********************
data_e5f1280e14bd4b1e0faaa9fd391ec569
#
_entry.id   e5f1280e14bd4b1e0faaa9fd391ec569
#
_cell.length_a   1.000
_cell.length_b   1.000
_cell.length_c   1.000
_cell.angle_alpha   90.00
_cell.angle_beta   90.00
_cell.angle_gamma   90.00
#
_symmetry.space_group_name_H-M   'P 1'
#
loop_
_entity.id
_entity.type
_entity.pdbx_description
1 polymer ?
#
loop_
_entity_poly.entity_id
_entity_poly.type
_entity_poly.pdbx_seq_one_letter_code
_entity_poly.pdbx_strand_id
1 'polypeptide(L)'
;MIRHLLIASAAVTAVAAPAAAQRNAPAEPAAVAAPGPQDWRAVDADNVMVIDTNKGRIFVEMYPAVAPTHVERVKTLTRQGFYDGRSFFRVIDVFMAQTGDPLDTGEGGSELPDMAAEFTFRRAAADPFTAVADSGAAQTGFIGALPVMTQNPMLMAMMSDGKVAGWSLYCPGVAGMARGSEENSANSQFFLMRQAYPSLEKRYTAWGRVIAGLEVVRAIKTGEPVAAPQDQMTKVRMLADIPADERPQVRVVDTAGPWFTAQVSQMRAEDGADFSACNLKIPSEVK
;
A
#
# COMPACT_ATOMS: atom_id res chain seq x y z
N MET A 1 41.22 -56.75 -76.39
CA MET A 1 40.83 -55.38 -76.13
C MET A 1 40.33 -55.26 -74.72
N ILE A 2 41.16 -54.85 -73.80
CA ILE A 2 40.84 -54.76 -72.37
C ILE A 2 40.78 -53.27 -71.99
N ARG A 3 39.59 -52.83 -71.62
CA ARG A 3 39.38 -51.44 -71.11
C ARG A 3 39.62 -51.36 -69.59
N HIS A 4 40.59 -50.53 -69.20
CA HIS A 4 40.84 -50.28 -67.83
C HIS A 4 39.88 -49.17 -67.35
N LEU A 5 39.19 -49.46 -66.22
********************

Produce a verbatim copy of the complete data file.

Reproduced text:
data_e5f1280e14bd4b1e0faaa9fd391ec569
#
_entry.id   e5f1280e14bd4b1e0faaa9fd391ec569
#
_cell.length_a   1.000
_cell.length_b   1.000
_cell.length_c   1.000
_cell.angle_alpha   90.00
_cell.angle_beta   90.00
_cell.angle_gamma   90.00
#
_symmetry.space_group_name_H-M   'P 1'
#
loop_
_entity.id
_entity.type
_entity.pdbx_description
1 polymer ?
#
loop_
_entity_poly.entity_id
_entity_poly.type
_entity_poly.pdbx_seq_one_letter_code
_entity_poly.pdbx_strand_id
1 'polypeptide(L)'
;MIRHLLIASAAVTAVAAPAAAQRNAPAEPAAVAAPGPQDWRAVDADNVMVIDTNKGRIFVEMYPAVAPTHVERVKTLTRQGFYDGRSFFRVIDVFMAQTGDPLDTGEGGSELPDMAAEFTFRRAAADPFTAVADSGAAQTGFIGALPVMTQNPMLMAMMSDGKVAGWSLYCPGVAGMARGSEENSANSQFFLMRQAYPSLEKRYTAWGRVIAGLEVVRAIKTGEPVAAPQDQMTKVRMLADIPADERPQVRVVDTAGPWFTAQVSQMRAEDGADFSACNLKIPSEVK
;
A
#
# COMPACT_ATOMS: atom_id res chain seq x y z
N MET A 1 41.22 -56.75 -76.39
CA MET A 1 40.83 -55.38 -76.13
C MET A 1 40.33 -55.26 -74.72
N ILE A 2 41.16 -54.85 -73.80
CA ILE A 2 40.84 -54.76 -72.37
C ILE A 2 40.78 -53.27 -71.99
N ARG A 3 39.59 -52.83 -71.62
CA ARG A 3 39.38 -51.44 -71.11
C ARG A 3 39.62 -51.36 -69.59
N HIS A 4 40.59 -50.53 -69.20
CA HIS A 4 40.84 -50.28 -67.83
C HIS A 4 39.88 -49.17 -67.35
N LEU A 5 39.19 -49.46 -66.22